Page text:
beirut blast 298.88.
(photo credit: AP)
A bomb went off near a Christian town north of Beirut on Thursday, killing at least one man and wounding three others, in the latest string of explosions that have shaken Lebanon since fighting erupted between army troops and Islamic gunmen in a northern refugee camp three weeks ago.
Security officials, speaking on condition of anonymity as they were not authorized to talk to the media, said the blast occurred in an industrial area in the town of Zouk Mousbeh, about 20 kilometers (12 miles) from Beirut and near the town of Jounieh in the Christian heartland.
The explosion set off large fires in several buildings and black smoke was seen billowing from the area. Ambulances and fire engines raced to the scene, where mangled remains of cars destroyed in the blast lay overturned on the street.
Civil defense personnel pulled out the body of Pierre Dehni, whose nationality was not immediately known, from the wreckage of a gutted building. Two Syrian workers and a Lebanese man were also wounded in the blast, the officials said.
Al-Jazeera satellite television said a car bomb had caused the explosion but Lebanese officials could not immediately confirmed this. Firefighters said they expected to take hours to extinguish the blazes.
Lebanese Broadcasting Corp. television reported that the area targeted in the explosion consisted of about 300 industrial stores and shops that sell paint and inflammable materials. Stored gas and oxygen containers swiftly caught fire in the blast.
The blast late Thursday was the second in four days. On Monday, 10 people were injured when a bomb exploded in an empty passenger bus parked in the Christian neighborhood of Bouchrieh east of Beirut.
An anti-Syrian Cabinet minister blamed Syria for Thursday's blast and said there was a "direct link" to the ongoing battles between the Lebanese army and Fatah Islam gunmen in the northern Nahr el-Bared refugee camp.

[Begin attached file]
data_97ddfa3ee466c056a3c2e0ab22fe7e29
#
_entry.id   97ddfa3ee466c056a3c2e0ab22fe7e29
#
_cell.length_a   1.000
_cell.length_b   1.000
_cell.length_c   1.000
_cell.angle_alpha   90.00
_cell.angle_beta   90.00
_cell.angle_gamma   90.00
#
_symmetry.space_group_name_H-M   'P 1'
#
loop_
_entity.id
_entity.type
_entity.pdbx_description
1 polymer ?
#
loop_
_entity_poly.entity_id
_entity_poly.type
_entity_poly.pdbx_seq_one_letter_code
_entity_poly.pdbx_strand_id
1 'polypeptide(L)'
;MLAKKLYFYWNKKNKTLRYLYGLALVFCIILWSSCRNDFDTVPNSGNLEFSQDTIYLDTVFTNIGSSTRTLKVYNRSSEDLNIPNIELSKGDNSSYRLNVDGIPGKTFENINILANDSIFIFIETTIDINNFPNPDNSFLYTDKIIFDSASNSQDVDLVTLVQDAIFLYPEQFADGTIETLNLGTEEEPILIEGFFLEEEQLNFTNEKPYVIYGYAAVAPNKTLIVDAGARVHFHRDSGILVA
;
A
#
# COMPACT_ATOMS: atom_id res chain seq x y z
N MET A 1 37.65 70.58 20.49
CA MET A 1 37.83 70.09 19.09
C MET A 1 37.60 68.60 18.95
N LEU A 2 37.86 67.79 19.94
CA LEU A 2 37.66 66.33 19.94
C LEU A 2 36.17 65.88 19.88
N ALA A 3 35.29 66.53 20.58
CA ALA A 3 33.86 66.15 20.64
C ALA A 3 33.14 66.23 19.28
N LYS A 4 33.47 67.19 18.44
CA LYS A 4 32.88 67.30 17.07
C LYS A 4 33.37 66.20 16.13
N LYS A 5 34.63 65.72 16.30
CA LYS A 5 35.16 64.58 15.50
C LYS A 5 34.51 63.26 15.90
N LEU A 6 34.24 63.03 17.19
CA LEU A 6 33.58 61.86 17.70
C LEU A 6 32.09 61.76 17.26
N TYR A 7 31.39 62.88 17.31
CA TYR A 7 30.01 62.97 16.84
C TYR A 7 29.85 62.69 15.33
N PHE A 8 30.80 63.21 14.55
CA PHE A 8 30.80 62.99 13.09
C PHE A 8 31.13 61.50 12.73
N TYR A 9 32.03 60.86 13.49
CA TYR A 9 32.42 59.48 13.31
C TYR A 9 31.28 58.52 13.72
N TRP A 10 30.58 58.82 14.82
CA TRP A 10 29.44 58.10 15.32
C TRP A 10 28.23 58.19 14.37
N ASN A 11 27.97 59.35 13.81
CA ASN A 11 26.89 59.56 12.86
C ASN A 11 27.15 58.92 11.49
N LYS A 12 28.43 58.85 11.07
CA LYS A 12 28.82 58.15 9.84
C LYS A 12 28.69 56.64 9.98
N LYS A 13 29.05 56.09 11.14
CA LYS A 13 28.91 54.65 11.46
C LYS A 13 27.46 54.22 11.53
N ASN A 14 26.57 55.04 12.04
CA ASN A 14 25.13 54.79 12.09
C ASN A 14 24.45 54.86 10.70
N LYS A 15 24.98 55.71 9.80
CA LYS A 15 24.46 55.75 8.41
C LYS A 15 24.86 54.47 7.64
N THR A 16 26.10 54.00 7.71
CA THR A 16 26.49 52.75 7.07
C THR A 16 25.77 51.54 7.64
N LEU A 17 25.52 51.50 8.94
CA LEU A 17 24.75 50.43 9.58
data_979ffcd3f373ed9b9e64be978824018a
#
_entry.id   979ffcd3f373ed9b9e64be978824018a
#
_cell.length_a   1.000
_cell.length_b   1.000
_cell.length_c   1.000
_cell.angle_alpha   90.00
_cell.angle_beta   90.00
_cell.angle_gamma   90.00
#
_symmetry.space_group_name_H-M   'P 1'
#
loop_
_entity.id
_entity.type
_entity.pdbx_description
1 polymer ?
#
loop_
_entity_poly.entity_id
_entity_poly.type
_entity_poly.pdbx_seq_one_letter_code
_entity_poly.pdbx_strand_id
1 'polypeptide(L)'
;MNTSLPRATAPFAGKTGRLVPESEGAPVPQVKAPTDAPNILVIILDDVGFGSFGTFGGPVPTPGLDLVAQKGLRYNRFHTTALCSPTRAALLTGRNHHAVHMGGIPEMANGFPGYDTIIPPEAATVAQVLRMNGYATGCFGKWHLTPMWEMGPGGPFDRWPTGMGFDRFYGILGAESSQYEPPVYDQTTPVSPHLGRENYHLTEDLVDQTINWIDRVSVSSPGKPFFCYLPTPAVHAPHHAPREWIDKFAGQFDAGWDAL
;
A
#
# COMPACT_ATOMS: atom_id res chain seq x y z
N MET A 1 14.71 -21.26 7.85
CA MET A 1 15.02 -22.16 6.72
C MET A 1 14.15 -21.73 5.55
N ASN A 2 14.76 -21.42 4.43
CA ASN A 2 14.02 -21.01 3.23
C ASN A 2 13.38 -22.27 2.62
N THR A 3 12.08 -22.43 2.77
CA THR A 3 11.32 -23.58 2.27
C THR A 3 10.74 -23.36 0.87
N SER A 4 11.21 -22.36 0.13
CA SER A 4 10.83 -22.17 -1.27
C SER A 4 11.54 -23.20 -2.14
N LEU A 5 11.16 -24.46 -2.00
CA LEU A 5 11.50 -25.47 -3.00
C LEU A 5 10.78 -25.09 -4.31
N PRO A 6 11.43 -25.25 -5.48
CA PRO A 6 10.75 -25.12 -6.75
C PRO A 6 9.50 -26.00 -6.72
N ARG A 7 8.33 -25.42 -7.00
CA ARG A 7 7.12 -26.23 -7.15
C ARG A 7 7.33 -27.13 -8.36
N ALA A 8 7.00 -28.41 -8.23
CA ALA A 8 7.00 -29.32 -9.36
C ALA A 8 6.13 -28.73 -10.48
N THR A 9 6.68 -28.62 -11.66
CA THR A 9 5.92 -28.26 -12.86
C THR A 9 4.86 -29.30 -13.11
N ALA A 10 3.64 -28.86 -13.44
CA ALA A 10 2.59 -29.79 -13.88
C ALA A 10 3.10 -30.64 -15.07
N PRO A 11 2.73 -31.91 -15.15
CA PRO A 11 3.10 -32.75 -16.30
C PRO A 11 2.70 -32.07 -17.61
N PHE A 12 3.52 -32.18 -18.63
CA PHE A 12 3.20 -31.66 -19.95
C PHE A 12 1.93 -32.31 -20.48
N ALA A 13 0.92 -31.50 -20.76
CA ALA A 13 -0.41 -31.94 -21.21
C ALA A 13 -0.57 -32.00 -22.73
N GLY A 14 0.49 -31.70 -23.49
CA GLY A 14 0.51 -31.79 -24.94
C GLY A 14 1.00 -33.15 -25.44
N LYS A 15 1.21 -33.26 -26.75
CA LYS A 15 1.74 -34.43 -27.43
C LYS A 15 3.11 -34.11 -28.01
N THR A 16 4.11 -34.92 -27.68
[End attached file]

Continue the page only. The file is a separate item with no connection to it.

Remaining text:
"We are witnessing terrorist attacks on the people, government and army of Lebanon," Telecommunications Minister Marwan Hamadeh told The Associated Press. He added that "these attacks in many parts of Lebanon which are carried out by the Syrian intelligence services."
Hamadeh, who survived a car bomb blast in 2004, said the authorities "are doing our best to end these attacks ... These efforts will be fruitful."
Anti-Syrian Christian lawmaker Elias Atallah also blamed Syria for the blast. "A terrorist group is trying to destabilize the Lebanese situation," he told Al-Jazeera late Thursday. "The Syrian regime has promised to turn Lebanon into hell."
Earlier Thursday, one Lebanese soldier was killed and three were wounded in clashes in Nahr el-Bared, while a military raid on a suspected insurgent hideout in the country's east uncovered three vehicles rigged with explosives.
The fighting in the northern camp, as well as this week's clashes at the Ein el-Hilweh camp near the southern city of Sidon and the latest bombings, have raised fears that Lebanon is heading for more violence.
The security officials said the army's fatality Thursday was gunned down by Fatah Islam snipers. Earlier in the day, the al-Qaida-inspired gunmen attacked an armored personnel carrier, wounding three soldiers, two of them seriously.